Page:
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dc.contributor.authorOjo, Samson Oluseye
dc.contributor.authorBailey, Daniel Paul
dc.contributor.authorChater, Angel M.
dc.contributor.authorHewson, David
dc.date.accessioned2022-05-03T11:37:31Z
dc.date.available2022-04-30T00:00:00Z
dc.date.available2022-05-03T11:37:31Z
dc.date.issued2022-04-12
dc.identifier.citationOjo SO, Bailey DP, Chater AM, Hewson DJ (2022) 'Workplace intervention for reducing sitting time in sedentary workers: protocol for a pilot study using the Behavior Change Wheel', Frontiers in Public Health, 10 (832374)en_US
dc.identifier.issn2296-2565
dc.identifier.pmid35493386
dc.identifier.doi10.3389/fpubh.2022.832374
dc.identifier.urihttp://hdl.handle.net/10547/625381
dc.description.abstractThe workplace is a major contributor to excessive sitting in office workers. There are a wide array of adverse effects of high volumes of sitting time, including an increased risk of type 2 diabetes and depression. Active workstations can be used in effective interventions to decrease workplace sitting. However, there are a lack of interventions that have been developed using a systematic process that is informed by participant needs and a framework for identifying the most appropriate content for the intervention. Applying these methods could increase adherence and potential effectiveness of the intervention. Therefore, the purpose of this pilot study is to examine the feasibility, acceptability, and efficacy of a tailored workplace intervention to reduce and break up sitting in office workers that has been developed using the Behavior Change Wheel and the APEASE (Acceptability, Practicability, Effectiveness/cost-effectiveness, Affordability, Safety/side-effects, Equity) criteria. This article reports the protocol for this study that is currently ongoing. Participants will be cluster-randomized (by offices) to control and intervention groups. The evaluation of the intervention includes determining feasibility by assessing participant recruitment, retention and data completion rates. Adherence to the intervention will be assessed based on daily sitting and standing time relative to guidelines provided to participants as part of the intervention. Outcome measures also include productivity measured using Ecological Momentary Assessment, absenteeism, presenteeism, cardiometabolic risk markers, and wellbeing. The findings of this study will inform the effective design and implementation of interventions for reducing and breaking up sitting in office workers.en_US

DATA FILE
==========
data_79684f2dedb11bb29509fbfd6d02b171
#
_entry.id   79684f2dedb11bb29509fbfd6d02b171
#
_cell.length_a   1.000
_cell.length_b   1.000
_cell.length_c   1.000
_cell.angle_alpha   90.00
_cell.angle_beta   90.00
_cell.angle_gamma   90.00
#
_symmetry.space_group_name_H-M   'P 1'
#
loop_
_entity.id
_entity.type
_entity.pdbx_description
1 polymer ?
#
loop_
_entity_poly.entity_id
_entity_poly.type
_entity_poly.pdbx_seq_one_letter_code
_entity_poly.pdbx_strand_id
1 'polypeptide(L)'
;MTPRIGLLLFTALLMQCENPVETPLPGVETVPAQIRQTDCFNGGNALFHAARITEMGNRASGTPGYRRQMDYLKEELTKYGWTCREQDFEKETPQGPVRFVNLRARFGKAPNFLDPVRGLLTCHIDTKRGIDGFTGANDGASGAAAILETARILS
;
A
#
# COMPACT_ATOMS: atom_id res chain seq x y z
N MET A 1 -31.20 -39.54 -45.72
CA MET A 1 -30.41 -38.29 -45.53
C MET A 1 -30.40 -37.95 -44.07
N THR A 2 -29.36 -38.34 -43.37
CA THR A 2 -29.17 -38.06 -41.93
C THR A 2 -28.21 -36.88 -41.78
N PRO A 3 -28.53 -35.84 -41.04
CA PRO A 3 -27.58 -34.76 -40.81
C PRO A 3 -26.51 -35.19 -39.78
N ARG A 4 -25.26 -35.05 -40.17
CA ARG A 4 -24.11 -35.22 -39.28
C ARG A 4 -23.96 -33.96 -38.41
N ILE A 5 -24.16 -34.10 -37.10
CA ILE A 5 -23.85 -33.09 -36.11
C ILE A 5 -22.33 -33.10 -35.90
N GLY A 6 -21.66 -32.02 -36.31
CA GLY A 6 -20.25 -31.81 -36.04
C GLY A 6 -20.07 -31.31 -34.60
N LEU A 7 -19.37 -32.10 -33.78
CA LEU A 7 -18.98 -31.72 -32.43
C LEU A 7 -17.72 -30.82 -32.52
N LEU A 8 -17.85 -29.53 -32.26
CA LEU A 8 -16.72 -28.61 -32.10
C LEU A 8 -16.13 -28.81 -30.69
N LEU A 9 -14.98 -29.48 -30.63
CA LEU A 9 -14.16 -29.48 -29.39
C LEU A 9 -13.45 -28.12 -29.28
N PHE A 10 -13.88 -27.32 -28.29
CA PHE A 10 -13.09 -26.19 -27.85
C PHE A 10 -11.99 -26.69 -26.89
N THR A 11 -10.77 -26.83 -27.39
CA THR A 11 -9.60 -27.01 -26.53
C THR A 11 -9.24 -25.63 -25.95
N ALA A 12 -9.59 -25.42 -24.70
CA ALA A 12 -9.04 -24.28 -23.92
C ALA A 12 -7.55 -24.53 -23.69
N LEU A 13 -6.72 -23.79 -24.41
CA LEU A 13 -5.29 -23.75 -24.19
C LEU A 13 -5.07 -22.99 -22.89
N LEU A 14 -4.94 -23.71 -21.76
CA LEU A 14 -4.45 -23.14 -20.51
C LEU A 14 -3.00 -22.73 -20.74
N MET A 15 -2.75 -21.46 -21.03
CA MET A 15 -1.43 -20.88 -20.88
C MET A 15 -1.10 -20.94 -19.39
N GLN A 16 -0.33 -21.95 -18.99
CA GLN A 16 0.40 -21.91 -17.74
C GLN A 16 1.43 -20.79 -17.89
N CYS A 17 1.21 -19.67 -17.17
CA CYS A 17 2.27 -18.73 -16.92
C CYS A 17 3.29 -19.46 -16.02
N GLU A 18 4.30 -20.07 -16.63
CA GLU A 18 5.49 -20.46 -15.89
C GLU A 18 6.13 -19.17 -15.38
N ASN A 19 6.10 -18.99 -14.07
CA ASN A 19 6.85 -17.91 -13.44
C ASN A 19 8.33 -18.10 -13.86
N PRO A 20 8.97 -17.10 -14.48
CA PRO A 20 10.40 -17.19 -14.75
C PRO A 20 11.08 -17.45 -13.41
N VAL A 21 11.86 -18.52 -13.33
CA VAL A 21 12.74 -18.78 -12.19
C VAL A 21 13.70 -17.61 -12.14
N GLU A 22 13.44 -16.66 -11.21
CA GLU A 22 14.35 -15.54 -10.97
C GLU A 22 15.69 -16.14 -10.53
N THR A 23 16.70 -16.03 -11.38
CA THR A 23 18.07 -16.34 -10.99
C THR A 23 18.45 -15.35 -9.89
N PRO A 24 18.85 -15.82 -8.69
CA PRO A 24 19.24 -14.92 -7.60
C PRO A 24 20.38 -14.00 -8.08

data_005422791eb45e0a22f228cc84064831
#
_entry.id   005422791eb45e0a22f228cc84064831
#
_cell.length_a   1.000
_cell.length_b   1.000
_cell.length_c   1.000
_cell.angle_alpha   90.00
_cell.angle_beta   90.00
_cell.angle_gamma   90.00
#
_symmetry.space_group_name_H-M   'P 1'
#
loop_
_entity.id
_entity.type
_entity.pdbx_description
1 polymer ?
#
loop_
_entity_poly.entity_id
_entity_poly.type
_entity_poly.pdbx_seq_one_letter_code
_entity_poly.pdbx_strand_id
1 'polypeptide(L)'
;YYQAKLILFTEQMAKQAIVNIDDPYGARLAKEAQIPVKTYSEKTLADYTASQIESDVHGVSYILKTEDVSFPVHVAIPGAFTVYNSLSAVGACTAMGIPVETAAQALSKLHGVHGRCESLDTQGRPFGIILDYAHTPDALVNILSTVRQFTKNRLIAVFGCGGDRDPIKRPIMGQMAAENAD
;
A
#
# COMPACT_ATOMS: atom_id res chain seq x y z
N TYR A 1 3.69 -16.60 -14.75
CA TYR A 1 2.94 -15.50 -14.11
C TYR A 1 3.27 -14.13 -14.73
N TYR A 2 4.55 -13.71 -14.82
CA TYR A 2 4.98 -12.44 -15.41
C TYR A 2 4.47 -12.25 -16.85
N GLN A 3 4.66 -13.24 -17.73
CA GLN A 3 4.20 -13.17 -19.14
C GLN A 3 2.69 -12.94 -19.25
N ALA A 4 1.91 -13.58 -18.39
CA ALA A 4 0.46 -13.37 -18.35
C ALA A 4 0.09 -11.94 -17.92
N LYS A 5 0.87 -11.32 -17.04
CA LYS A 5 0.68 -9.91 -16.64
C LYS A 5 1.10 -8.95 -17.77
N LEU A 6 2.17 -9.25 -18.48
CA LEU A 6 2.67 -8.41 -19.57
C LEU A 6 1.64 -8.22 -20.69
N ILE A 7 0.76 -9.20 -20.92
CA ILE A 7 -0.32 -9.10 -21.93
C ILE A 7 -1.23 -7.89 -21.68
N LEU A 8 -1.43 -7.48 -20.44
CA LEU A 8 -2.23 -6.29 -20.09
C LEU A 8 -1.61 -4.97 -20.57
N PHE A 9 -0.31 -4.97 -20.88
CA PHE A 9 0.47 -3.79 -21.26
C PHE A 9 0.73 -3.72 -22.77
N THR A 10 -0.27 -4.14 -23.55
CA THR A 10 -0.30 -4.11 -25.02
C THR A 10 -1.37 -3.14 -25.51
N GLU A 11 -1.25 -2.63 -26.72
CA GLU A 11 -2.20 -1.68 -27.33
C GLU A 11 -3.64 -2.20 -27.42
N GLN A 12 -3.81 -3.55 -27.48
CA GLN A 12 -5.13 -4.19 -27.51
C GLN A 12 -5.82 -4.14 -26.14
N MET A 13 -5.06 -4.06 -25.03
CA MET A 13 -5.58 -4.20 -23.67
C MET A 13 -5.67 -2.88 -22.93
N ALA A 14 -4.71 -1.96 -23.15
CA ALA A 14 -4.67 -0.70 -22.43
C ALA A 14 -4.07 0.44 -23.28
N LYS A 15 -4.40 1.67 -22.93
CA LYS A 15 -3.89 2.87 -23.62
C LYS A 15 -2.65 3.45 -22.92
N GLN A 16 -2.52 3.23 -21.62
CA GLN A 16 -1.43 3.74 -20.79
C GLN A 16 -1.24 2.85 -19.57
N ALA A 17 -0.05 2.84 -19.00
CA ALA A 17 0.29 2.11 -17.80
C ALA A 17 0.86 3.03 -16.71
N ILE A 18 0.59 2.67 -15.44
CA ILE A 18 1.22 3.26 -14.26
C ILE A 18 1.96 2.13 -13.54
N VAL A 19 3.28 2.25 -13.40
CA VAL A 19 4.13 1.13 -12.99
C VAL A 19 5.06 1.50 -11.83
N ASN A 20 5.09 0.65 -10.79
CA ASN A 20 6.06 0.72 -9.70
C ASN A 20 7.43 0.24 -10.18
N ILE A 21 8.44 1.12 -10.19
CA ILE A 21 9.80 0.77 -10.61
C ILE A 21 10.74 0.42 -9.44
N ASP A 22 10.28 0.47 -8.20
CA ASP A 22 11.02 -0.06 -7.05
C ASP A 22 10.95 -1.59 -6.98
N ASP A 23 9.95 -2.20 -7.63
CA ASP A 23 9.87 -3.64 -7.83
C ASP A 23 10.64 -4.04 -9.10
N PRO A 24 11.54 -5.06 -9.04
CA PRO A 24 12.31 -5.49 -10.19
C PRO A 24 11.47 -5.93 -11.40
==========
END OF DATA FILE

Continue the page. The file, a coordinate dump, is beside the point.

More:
dc.description.sponsorshipnoneen_US
dc.language.isoenen_US
dc.publisherFrontiersen_US
dc.relation.urlhttps://www.frontiersin.org/articles/10.3389/fpubh.2022.832374/fullen_US
dc.rightsAttribution-NonCommercial-NoDerivatives 4.0 International*
dc.rights.urihttp://creativecommons.org/licenses/by-nc-nd/4.0/*
dc.subjectsedentary behaviouren_US
dc.subjectbehavior changeen_US
dc.subjectoffice workersen_US
dc.subjectsittingen_US
dc.subjectBehavior Change Wheelen_US
dc.subjectSubject Categories::B920 Occupational Healthen_US
dc.titleWorkplace intervention for reducing sitting time in sedentary workers: protocol for a pilot study using the Behavior Change Wheelen_US
dc.typeArticleen_US
dc.contributor.departmentUniversity of Bedfordshireen_US
dc.contributor.departmentNorthampton General Hospital NHS Trusten_US
dc.contributor.departmentBrunel Universityen_US
dc.contributor.departmentUniversity College Londonen_US
dc.identifier.journalFrontiers in Public Healthen_US
dc.identifier.pmcidPMC9039234
dc.date.updated2022-05-03T11:33:16Z
dc.description.notegold open access


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